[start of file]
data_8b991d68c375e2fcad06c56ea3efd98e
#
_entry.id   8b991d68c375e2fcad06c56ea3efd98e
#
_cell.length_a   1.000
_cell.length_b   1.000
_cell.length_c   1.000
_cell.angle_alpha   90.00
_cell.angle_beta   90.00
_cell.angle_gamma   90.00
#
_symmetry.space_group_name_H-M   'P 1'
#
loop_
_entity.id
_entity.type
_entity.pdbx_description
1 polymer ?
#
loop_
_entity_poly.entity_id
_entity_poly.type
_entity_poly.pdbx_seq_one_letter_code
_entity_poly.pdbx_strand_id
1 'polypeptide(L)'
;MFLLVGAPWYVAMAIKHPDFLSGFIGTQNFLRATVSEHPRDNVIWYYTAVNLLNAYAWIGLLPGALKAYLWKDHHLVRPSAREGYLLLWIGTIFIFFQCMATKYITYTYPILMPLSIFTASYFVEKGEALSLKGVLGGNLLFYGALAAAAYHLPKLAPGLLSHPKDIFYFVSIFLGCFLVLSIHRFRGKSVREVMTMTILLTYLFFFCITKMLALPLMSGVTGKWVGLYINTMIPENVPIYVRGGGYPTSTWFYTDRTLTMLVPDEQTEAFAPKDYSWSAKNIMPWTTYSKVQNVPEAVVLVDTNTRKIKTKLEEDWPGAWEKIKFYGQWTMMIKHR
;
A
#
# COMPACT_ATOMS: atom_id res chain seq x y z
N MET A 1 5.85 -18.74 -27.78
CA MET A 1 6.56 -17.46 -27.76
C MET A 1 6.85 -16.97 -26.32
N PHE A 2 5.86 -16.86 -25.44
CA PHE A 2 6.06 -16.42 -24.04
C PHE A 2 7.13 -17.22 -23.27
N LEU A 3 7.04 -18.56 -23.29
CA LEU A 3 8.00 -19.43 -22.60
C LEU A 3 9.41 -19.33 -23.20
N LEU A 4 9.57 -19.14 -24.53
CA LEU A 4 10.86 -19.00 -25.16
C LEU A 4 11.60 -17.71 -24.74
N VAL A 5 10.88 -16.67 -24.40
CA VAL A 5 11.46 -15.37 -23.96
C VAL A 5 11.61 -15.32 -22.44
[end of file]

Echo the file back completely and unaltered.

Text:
data_8b991d68c375e2fcad06c56ea3efd98e
#
_entry.id   8b991d68c375e2fcad06c56ea3efd98e
#
_cell.length_a   1.000
_cell.length_b   1.000
_cell.length_c   1.000
_cell.angle_alpha   90.00
_cell.angle_beta   90.00
_cell.angle_gamma   90.00
#
_symmetry.space_group_name_H-M   'P 1'
#
loop_
_entity.id
_entity.type
_entity.pdbx_description
1 polymer ?
#
loop_
_entity_poly.entity_id
_entity_poly.type
_entity_poly.pdbx_seq_one_letter_code
_entity_poly.pdbx_strand_id
1 'polypeptide(L)'
;MFLLVGAPWYVAMAIKHPDFLSGFIGTQNFLRATVSEHPRDNVIWYYTAVNLLNAYAWIGLLPGALKAYLWKDHHLVRPSAREGYLLLWIGTIFIFFQCMATKYITYTYPILMPLSIFTASYFVEKGEALSLKGVLGGNLLFYGALAAAAYHLPKLAPGLLSHPKDIFYFVSIFLGCFLVLSIHRFRGKSVREVMTMTILLTYLFFFCITKMLALPLMSGVTGKWVGLYINTMIPENVPIYVRGGGYPTSTWFYTDRTLTMLVPDEQTEAFAPKDYSWSAKNIMPWTTYSKVQNVPEAVVLVDTNTRKIKTKLEEDWPGAWEKIKFYGQWTMMIKHR
;
A
#
# COMPACT_ATOMS: atom_id res chain seq x y z
N MET A 1 5.85 -18.74 -27.78
CA MET A 1 6.56 -17.46 -27.76
C MET A 1 6.85 -16.97 -26.32
N PHE A 2 5.86 -16.86 -25.44
CA PHE A 2 6.06 -16.42 -24.04
C PHE A 2 7.13 -17.22 -23.27
N LEU A 3 7.04 -18.56 -23.29
CA LEU A 3 8.00 -19.43 -22.60
C LEU A 3 9.41 -19.33 -23.20
N LEU A 4 9.57 -19.14 -24.53
CA LEU A 4 10.86 -19.00 -25.16
C LEU A 4 11.60 -17.71 -24.74
N VAL A 5 10.88 -16.67 -24.40
CA VAL A 5 11.46 -15.37 -23.96
C VAL A 5 11.61 -15.32 -22.44